One reader asked if the death tax could be avoided by leaving the money to a charity. There is no joy here, as a charity is treated in the same way as a non-dependant. A much better option for anybody who wants to leave money to charity would be to withdraw it from superannuation before they die, make an immediate donation and claim a tax deduction.

However, if you are receiving Centrelink benefits, take advice before doing this, because the gift could be regarded as a deprived asset if it is over $10,000.

Strategies for avoiding death taxes

So, if the tax does apply, how is it calculated? It is a maximum of 17%, not a flat 17%, and is deducted by your superannuation fund before paying your beneficiary the death benefit. The tax paid is recorded on a PAYG payment summary (similar to wages). When your beneficiary lodges their personal tax return, the assessable amount received and PAYG withheld must be reported. If they have a high income, or if the sum is large, the tax is rebated so that no more than 17% is payable. If they have a low income, they may receive a refund of the tax paid by your super fund.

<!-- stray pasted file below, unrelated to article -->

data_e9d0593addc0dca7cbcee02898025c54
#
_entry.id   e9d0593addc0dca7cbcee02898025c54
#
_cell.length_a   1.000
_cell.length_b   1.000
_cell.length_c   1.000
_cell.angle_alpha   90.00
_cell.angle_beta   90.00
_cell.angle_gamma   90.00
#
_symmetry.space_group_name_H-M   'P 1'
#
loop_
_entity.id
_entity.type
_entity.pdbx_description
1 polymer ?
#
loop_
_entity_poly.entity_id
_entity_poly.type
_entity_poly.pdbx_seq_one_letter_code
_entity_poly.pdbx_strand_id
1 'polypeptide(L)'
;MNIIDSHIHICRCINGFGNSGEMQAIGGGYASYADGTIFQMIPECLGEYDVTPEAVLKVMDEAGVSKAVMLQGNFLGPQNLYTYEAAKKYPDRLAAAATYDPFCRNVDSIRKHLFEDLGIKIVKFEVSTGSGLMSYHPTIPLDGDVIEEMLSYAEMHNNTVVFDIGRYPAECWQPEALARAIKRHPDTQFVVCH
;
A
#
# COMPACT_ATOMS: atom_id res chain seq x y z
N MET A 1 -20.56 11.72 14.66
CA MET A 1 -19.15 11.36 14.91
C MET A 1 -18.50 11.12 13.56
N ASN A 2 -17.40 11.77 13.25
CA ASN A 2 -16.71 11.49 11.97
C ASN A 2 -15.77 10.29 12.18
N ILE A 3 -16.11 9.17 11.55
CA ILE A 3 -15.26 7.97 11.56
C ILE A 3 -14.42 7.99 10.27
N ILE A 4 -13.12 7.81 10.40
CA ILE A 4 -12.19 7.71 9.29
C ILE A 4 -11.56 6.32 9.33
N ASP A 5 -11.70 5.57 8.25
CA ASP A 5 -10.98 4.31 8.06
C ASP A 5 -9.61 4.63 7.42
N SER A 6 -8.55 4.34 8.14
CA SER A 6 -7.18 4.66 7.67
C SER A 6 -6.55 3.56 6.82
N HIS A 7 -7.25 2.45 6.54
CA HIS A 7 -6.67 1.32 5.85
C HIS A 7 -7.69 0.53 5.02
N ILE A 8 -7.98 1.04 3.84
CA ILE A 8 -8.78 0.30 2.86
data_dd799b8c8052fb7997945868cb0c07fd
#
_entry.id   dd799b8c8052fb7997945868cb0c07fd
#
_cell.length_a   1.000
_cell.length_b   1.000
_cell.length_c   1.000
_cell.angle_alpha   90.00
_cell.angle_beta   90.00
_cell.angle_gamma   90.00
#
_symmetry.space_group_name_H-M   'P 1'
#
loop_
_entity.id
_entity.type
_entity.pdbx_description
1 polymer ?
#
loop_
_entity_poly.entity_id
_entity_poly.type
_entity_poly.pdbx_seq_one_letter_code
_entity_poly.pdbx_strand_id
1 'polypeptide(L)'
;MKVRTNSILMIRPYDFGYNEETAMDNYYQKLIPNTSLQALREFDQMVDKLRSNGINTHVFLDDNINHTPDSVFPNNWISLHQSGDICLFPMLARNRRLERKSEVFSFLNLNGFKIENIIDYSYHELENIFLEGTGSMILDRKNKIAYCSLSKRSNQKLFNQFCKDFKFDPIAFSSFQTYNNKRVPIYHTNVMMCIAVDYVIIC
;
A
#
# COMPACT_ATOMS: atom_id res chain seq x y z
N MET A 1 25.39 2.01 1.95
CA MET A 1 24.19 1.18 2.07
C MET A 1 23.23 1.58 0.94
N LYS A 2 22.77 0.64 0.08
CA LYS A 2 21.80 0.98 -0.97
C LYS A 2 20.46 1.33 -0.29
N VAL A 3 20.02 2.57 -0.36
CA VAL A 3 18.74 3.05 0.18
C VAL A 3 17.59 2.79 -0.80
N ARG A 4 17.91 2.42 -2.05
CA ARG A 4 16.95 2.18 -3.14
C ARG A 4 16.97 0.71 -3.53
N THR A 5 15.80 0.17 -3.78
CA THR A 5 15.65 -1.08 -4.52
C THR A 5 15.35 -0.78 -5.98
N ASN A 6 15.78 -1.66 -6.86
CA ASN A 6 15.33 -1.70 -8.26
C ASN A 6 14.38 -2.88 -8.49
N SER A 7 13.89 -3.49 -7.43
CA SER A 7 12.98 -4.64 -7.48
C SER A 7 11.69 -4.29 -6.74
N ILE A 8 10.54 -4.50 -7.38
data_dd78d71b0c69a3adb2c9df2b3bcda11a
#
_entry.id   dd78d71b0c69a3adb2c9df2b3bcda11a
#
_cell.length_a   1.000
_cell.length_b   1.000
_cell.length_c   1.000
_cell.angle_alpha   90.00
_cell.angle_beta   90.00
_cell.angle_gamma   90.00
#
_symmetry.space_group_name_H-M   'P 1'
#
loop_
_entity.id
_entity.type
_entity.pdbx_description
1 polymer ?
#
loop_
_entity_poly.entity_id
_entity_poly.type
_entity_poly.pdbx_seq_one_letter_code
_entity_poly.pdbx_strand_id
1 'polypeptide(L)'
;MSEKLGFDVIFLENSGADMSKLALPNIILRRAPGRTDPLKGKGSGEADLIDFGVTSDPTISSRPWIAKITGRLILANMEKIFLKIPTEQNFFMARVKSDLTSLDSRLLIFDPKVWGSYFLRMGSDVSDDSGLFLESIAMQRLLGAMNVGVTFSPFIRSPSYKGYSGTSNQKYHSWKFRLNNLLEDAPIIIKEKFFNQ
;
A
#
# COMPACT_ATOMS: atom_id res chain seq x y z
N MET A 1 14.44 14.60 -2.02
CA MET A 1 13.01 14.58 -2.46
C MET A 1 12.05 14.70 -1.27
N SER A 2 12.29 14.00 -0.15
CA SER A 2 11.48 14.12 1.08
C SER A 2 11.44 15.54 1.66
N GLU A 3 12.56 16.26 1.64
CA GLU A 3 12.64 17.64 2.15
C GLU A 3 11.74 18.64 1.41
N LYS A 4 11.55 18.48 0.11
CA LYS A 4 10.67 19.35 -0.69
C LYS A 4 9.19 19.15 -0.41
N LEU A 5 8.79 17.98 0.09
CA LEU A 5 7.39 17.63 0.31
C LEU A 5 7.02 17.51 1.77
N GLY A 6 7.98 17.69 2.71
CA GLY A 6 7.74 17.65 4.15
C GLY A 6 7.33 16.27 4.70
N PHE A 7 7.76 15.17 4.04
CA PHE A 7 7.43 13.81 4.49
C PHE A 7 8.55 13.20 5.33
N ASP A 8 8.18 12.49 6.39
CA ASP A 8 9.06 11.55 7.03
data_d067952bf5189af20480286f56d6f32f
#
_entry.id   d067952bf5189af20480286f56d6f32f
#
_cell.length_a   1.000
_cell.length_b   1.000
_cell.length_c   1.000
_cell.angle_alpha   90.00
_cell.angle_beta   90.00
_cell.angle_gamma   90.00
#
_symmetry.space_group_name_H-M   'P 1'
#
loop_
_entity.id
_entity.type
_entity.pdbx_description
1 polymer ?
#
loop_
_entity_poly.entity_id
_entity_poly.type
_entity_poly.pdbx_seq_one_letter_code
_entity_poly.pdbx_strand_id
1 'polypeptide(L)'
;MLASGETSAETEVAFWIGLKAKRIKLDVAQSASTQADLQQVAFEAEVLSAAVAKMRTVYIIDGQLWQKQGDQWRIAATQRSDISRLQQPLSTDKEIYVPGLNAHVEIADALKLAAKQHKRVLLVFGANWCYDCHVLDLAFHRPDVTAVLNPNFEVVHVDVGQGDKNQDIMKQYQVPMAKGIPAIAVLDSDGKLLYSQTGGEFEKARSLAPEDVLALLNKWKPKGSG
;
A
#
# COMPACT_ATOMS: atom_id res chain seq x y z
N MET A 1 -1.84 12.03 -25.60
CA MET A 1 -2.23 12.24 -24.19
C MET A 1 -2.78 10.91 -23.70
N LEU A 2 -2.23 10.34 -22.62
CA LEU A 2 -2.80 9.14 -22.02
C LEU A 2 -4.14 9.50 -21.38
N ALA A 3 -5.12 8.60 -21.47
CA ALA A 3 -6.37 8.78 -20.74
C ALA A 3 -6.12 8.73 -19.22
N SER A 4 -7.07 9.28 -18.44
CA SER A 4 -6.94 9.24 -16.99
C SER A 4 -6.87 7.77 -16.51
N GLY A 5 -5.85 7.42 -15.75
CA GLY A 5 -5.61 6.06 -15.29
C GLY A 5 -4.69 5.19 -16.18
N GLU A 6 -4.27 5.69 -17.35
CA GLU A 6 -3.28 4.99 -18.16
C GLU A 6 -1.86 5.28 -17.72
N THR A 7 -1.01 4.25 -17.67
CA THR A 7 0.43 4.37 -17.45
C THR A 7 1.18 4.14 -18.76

If you are considering a binding nomination, make sure you clearly understand the implications before setting it up. Once a valid binding nomination is in place, the trustee may lose the discretion to distribute the proceeds of the deceased’s superannuation fund in the most tax-effective manner.

The simplest way to avoid the death tax is to make sure you have given a trusted person an enduring power of attorney, with instructions to withdraw your superannuation in full if it appears that death is imminent. There would be no tax on the withdrawal, and the money could then be distributed in accordance with the terms of your will after your death.